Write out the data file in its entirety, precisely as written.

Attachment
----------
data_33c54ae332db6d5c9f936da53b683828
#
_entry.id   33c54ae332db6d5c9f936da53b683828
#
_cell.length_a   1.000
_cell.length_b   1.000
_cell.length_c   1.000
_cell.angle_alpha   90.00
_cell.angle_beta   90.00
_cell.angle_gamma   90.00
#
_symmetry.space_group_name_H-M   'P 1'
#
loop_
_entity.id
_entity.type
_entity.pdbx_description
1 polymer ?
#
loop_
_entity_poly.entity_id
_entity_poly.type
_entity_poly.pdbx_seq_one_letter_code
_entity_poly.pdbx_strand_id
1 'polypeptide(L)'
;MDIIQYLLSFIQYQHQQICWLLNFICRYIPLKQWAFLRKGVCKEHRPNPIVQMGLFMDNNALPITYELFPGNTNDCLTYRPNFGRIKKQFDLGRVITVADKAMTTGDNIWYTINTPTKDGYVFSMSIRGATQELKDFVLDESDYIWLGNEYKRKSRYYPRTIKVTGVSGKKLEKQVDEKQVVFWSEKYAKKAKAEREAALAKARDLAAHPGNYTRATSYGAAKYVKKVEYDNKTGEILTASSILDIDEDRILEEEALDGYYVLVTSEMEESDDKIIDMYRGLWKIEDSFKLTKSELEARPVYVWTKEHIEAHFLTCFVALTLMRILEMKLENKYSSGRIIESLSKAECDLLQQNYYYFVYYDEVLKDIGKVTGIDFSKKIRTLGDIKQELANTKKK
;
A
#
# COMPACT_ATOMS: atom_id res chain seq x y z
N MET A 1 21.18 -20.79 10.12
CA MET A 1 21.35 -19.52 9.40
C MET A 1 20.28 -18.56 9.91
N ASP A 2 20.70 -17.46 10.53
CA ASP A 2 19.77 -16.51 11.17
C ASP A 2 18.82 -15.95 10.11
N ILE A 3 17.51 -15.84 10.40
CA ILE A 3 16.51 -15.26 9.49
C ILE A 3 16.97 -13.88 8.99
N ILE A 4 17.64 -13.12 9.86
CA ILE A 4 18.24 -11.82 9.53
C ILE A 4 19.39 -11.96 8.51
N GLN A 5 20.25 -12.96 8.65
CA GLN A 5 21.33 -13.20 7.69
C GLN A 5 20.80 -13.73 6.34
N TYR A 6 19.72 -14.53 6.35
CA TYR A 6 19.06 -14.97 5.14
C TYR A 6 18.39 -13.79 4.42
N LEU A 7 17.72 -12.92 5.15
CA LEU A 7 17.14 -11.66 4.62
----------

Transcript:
data_33c54ae332db6d5c9f936da53b683828
#
_entry.id   33c54ae332db6d5c9f936da53b683828
#
_cell.length_a   1.000
_cell.length_b   1.000
_cell.length_c   1.000
_cell.angle_alpha   90.00
_cell.angle_beta   90.00
_cell.angle_gamma   90.00
#
_symmetry.space_group_name_H-M   'P 1'
#
loop_
_entity.id
_entity.type
_entity.pdbx_description
1 polymer ?
#
loop_
_entity_poly.entity_id
_entity_poly.type
_entity_poly.pdbx_seq_one_letter_code
_entity_poly.pdbx_strand_id
1 'polypeptide(L)'
;MDIIQYLLSFIQYQHQQICWLLNFICRYIPLKQWAFLRKGVCKEHRPNPIVQMGLFMDNNALPITYELFPGNTNDCLTYRPNFGRIKKQFDLGRVITVADKAMTTGDNIWYTINTPTKDGYVFSMSIRGATQELKDFVLDESDYIWLGNEYKRKSRYYPRTIKVTGVSGKKLEKQVDEKQVVFWSEKYAKKAKAEREAALAKARDLAAHPGNYTRATSYGAAKYVKKVEYDNKTGEILTASSILDIDEDRILEEEALDGYYVLVTSEMEESDDKIIDMYRGLWKIEDSFKLTKSELEARPVYVWTKEHIEAHFLTCFVALTLMRILEMKLENKYSSGRIIESLSKAECDLLQQNYYYFVYYDEVLKDIGKVTGIDFSKKIRTLGDIKQELANTKKK
;
A
#
# COMPACT_ATOMS: atom_id res chain seq x y z
N MET A 1 21.18 -20.79 10.12
CA MET A 1 21.35 -19.52 9.40
C MET A 1 20.28 -18.56 9.91
N ASP A 2 20.70 -17.46 10.53
CA ASP A 2 19.77 -16.51 11.17
C ASP A 2 18.82 -15.95 10.11
N ILE A 3 17.51 -15.84 10.40
CA ILE A 3 16.51 -15.26 9.49
C ILE A 3 16.97 -13.88 8.99
N ILE A 4 17.64 -13.12 9.86
CA ILE A 4 18.24 -11.82 9.53
C ILE A 4 19.39 -11.96 8.51
N GLN A 5 20.25 -12.96 8.65
CA GLN A 5 21.33 -13.20 7.69
C GLN A 5 20.80 -13.73 6.34
N TYR A 6 19.72 -14.53 6.35
CA TYR A 6 19.06 -14.97 5.14
C TYR A 6 18.39 -13.79 4.42
N LEU A 7 17.72 -12.92 5.15
CA LEU A 7 17.14 -11.66 4.62